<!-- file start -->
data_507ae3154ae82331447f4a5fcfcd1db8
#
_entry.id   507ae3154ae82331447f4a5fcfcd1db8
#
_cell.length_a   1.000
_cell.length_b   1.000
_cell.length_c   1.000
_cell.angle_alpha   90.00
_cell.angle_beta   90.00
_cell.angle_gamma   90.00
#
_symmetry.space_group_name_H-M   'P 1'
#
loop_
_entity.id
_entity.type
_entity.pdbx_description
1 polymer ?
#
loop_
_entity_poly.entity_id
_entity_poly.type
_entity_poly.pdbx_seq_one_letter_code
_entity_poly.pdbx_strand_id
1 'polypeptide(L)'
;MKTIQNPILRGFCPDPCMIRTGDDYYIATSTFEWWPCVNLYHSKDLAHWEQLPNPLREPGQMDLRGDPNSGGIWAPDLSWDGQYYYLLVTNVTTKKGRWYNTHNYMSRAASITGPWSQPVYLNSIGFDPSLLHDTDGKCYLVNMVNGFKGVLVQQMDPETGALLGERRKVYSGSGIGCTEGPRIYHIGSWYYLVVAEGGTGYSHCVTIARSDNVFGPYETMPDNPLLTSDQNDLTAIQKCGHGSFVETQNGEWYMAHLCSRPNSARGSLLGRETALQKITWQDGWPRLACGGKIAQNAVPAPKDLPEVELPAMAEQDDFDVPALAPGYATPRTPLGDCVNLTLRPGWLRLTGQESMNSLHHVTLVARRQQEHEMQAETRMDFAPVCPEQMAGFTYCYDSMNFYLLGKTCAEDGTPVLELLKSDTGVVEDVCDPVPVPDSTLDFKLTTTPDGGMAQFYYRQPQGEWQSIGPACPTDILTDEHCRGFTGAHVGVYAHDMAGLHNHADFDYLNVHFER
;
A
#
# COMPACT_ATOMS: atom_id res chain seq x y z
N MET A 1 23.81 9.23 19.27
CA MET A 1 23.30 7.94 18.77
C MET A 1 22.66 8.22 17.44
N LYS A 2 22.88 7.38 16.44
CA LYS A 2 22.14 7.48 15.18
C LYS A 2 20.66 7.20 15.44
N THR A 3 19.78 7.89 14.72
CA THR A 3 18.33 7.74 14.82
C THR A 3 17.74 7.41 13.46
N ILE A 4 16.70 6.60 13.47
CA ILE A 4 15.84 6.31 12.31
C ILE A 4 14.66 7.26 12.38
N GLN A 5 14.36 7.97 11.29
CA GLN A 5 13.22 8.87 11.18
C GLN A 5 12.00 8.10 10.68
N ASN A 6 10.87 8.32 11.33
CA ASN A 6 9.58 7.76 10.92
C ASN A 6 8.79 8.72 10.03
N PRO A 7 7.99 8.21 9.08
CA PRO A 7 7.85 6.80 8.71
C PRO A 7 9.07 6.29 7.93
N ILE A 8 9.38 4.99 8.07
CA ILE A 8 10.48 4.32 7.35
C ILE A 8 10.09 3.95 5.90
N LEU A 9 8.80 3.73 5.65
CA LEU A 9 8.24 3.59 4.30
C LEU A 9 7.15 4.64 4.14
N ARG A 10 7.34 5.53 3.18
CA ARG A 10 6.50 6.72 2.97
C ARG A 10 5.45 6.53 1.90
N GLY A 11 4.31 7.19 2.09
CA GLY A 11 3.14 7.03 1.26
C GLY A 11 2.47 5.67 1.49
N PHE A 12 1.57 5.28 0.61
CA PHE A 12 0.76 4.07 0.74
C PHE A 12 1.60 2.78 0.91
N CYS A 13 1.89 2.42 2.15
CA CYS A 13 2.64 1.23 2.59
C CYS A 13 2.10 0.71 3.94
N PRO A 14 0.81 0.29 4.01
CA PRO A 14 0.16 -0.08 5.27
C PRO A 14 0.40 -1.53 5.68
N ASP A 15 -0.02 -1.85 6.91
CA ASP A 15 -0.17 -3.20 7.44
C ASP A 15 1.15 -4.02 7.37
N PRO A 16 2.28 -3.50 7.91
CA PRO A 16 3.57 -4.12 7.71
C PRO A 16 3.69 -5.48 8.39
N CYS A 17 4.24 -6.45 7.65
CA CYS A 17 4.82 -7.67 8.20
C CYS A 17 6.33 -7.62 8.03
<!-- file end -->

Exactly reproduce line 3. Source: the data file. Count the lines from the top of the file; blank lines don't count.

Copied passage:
_entry.id   507ae3154ae82331447f4a5fcfcd1db8